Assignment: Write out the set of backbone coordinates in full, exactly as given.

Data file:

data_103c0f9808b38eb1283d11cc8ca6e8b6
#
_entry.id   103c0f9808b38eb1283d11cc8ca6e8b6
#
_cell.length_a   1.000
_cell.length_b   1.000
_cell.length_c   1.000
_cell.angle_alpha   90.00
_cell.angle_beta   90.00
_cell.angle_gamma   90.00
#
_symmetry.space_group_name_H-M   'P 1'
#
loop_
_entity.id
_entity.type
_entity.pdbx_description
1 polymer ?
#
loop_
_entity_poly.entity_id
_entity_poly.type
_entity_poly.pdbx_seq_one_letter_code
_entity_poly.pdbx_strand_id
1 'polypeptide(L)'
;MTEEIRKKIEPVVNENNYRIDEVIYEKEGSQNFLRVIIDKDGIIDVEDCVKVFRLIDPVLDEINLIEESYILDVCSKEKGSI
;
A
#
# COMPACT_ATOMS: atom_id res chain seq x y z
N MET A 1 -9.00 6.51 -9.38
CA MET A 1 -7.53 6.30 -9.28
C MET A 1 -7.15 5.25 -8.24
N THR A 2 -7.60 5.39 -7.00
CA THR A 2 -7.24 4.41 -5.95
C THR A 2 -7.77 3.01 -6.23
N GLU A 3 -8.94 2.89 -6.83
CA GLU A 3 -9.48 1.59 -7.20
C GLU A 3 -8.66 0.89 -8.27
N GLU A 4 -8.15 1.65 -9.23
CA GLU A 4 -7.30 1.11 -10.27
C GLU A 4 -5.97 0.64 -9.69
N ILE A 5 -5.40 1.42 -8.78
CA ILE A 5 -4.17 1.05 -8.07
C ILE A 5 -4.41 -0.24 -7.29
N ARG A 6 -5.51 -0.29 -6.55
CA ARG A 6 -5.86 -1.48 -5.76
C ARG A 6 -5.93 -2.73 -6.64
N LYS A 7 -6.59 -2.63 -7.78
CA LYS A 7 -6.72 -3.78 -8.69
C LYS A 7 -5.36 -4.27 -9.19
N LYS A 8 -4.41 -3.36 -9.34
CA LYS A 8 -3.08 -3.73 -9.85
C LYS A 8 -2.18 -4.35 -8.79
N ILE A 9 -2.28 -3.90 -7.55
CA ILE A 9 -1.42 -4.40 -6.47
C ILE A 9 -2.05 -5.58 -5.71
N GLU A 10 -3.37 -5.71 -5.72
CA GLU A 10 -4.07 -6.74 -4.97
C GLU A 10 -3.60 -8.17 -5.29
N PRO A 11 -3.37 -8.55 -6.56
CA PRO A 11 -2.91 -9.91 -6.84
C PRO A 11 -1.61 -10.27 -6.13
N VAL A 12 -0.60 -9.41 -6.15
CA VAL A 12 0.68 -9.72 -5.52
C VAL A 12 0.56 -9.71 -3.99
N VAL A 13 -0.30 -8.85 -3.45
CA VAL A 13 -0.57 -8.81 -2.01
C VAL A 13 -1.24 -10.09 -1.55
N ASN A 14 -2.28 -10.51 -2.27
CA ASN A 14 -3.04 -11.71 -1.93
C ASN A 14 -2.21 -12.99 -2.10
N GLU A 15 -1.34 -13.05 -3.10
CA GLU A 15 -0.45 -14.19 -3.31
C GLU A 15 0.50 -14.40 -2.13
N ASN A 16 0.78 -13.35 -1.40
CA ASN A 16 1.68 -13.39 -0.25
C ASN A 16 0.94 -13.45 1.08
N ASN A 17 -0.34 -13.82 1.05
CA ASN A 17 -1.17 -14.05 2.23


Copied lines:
data_103c0f9808b38eb1283d11cc8ca6e8b6
#
_entry.id   103c0f9808b38eb1283d11cc8ca6e8b6
#
_cell.length_a   1.000
_cell.length_b   1.000
_cell.length_c   1.000
_cell.angle_alpha   90.00
_cell.angle_beta   90.00
_cell.angle_gamma   90.00
#
_symmetry.space_group_name_H-M   'P 1'
#
loop_
_entity.id
_entity.type
_entity.pdbx_description
1 polymer ?
#
loop_
_entity_poly.entity_id
_entity_poly.type
_entity_poly.pdbx_seq_one_letter_code
_entity_poly.pdbx_strand_id
1 'polypeptide(L)'
;MTEEIRKKIEPVVNENNYRIDEVIYEKEGSQNFLRVIIDKDGIIDVEDCVKVFRLIDPVLDEINLIEESYILDVCSKEKGSI
;
A
#
# COMPACT_ATOMS: atom_id res chain seq x y z
N MET A 1 -9.00 6.51 -9.38
CA MET A 1 -7.53 6.30 -9.28
C MET A 1 -7.15 5.25 -8.24
N THR A 2 -7.60 5.39 -7.00
CA THR A 2 -7.24 4.41 -5.95
C THR A 2 -7.77 3.01 -6.23
N GLU A 3 -8.94 2.89 -6.83
CA GLU A 3 -9.48 1.59 -7.20
C GLU A 3 -8.66 0.89 -8.27
N GLU A 4 -8.15 1.65 -9.23
CA GLU A 4 -7.30 1.11 -10.27
C GLU A 4 -5.97 0.64 -9.69
N ILE A 5 -5.40 1.42 -8.78
CA ILE A 5 -4.17 1.05 -8.07
C ILE A 5 -4.41 -0.24 -7.29
N ARG A 6 -5.51 -0.29 -6.55
CA ARG A 6 -5.86 -1.48 -5.76
C ARG A 6 -5.93 -2.73 -6.64
N LYS A 7 -6.59 -2.63 -7.78
CA LYS A 7 -6.72 -3.78 -8.69
C LYS A 7 -5.36 -4.27 -9.19
N LYS A 8 -4.41 -3.36 -9.34
CA LYS A 8 -3.08 -3.73 -9.85
C LYS A 8 -2.18 -4.35 -8.79
N ILE A 9 -2.28 -3.90 -7.55
CA ILE A 9 -1.42 -4.40 -6.47
C ILE A 9 -2.05 -5.58 -5.71
N GLU A 10 -3.37 -5.71 -5.72
CA GLU A 10 -4.07 -6.74 -4.97
C GLU A 10 -3.60 -8.17 -5.29
N PRO A 11 -3.37 -8.55 -6.56
CA PRO A 11 -2.91 -9.91 -6.84
C PRO A 11 -1.61 -10.27 -6.13
N VAL A 12 -0.60 -9.41 -6.15
CA VAL A 12 0.68 -9.72 -5.52
C VAL A 12 0.56 -9.71 -3.99
N VAL A 13 -0.30 -8.85 -3.45
CA VAL A 13 -0.57 -8.81 -2.01
C VAL A 13 -1.24 -10.09 -1.55
N ASN A 14 -2.28 -10.51 -2.27
CA ASN A 14 -3.04 -11.71 -1.93
C ASN A 14 -2.21 -12.99 -2.10
N GLU A 15 -1.34 -13.05 -3.10
CA GLU A 15 -0.45 -14.19 -3.31
C GLU A 15 0.50 -14.40 -2.13
N ASN A 16 0.78 -13.35 -1.40
CA ASN A 16 1.68 -13.39 -0.25
C ASN A 16 0.94 -13.45 1.08
N ASN A 17 -0.34 -13.82 1.05
CA ASN A 17 -1.17 -14.05 2.23